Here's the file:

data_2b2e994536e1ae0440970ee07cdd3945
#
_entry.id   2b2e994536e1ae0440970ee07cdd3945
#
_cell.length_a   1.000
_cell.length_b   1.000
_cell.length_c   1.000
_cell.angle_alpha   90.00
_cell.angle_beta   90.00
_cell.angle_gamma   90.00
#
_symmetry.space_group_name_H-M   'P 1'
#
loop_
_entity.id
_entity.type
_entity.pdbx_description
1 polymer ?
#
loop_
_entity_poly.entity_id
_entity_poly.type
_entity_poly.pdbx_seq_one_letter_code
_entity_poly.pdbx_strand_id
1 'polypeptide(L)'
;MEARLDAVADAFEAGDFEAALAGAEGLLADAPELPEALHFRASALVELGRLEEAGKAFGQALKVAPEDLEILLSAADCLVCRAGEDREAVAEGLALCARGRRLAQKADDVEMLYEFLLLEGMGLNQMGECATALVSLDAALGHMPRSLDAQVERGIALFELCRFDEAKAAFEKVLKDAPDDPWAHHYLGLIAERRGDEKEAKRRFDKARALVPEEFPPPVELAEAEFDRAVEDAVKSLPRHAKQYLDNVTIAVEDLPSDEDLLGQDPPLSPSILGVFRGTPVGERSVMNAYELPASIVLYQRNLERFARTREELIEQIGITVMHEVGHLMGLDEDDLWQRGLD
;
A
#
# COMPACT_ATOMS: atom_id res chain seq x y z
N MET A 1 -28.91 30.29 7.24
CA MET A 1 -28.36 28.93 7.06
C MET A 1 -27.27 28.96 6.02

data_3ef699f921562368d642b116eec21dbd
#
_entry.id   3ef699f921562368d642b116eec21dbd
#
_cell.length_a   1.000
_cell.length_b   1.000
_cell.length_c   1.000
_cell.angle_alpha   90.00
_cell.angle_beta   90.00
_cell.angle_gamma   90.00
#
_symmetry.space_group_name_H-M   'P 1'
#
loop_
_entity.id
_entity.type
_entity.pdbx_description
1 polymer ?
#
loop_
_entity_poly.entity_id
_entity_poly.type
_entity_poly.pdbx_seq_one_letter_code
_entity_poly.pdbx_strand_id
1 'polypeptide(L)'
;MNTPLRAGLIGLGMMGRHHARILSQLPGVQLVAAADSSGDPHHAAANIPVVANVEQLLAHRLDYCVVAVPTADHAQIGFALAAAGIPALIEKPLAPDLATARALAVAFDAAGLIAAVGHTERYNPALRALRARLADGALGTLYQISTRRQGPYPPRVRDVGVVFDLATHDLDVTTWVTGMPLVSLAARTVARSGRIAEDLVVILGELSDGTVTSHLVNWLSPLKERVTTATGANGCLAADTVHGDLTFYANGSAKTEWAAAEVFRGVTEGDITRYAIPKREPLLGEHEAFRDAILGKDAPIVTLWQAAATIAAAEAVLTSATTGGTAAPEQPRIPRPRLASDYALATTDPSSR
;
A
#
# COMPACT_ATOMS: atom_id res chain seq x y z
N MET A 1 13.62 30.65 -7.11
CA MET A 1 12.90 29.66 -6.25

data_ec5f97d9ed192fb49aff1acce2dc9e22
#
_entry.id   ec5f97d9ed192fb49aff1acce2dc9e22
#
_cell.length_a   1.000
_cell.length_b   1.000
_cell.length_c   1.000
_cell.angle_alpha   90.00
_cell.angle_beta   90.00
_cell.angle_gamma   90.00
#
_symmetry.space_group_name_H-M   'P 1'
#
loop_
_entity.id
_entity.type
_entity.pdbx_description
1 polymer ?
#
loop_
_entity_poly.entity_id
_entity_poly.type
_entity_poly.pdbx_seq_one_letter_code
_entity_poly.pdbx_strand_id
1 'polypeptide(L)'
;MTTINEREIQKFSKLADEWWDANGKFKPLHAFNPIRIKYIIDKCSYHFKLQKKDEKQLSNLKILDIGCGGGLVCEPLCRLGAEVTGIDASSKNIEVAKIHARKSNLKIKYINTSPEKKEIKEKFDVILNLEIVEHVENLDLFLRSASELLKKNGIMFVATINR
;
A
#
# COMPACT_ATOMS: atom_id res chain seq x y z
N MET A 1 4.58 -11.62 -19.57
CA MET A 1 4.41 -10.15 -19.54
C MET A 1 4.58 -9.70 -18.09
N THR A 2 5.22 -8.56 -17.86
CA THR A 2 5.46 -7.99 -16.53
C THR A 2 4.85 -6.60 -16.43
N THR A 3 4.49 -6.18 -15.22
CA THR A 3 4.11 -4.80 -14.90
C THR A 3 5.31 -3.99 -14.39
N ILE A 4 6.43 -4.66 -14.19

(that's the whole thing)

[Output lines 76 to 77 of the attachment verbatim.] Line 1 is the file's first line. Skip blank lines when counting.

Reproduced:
#
_symmetry.space_group_name_H-M   'P 1'